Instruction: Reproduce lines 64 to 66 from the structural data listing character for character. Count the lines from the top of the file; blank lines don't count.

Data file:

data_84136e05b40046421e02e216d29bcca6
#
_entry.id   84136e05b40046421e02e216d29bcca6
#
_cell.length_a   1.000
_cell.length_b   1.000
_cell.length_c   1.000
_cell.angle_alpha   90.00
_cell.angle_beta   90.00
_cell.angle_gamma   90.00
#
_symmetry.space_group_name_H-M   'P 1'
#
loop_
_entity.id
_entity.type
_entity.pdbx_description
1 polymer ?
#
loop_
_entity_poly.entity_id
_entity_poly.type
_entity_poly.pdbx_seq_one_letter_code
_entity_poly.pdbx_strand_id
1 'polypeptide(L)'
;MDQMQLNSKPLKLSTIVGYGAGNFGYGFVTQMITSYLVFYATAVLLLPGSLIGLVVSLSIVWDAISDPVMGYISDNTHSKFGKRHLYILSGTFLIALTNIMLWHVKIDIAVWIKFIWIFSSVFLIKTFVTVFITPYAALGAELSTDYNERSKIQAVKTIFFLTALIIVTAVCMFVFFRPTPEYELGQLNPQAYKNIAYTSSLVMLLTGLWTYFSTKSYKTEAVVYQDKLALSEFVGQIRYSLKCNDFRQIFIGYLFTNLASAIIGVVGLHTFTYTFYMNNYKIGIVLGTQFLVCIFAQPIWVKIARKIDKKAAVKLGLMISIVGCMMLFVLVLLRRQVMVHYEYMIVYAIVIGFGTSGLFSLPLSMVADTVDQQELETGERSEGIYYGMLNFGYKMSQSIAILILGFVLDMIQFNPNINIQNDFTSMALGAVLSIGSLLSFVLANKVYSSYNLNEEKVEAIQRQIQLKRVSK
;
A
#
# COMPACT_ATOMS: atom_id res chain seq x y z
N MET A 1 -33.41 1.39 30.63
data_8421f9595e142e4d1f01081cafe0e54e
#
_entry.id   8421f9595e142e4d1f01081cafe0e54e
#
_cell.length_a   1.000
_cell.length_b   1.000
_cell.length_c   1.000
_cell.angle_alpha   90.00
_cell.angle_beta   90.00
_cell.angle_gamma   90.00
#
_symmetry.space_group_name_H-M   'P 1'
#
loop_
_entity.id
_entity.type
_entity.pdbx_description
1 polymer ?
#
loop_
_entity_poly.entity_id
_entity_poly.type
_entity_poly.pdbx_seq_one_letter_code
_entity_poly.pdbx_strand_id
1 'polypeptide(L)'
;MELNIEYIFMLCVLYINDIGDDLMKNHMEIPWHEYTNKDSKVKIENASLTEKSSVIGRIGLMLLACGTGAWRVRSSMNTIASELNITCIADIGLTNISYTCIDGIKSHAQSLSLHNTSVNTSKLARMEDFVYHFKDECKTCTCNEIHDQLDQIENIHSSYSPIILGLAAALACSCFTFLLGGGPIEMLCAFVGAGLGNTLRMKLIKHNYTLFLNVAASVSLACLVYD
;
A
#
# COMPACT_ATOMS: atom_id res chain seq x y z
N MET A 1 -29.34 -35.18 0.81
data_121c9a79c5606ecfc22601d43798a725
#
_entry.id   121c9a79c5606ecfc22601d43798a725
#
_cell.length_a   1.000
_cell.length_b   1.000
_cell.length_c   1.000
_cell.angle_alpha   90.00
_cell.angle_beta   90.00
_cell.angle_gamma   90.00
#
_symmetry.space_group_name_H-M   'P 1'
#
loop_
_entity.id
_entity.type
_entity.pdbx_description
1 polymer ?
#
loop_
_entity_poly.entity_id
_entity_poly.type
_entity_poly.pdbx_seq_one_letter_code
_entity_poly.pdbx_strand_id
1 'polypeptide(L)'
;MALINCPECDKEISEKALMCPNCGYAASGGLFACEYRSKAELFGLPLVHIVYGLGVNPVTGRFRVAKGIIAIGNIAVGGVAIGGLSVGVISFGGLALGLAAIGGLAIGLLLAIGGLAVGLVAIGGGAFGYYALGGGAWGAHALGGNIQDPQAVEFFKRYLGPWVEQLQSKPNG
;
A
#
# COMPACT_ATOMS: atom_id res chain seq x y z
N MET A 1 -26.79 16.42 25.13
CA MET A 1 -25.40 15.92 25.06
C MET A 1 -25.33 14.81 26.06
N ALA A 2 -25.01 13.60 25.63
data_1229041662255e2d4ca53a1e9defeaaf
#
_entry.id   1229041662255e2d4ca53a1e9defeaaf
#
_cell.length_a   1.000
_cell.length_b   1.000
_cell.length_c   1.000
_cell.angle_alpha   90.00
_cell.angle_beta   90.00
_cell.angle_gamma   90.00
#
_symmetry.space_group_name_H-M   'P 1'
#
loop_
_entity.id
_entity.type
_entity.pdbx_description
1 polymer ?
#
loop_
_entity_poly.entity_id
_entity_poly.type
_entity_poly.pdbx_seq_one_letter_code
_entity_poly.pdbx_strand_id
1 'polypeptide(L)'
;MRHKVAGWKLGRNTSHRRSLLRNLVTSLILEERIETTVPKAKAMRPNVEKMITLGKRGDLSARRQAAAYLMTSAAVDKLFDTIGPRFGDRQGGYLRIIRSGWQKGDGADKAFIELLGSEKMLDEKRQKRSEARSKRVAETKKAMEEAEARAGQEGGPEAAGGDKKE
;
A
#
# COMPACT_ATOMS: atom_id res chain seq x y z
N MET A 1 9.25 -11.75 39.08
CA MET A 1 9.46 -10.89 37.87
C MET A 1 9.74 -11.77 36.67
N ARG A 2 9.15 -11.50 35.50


#
_entry.id   121c9a79c5606ecfc22601d43798a725
#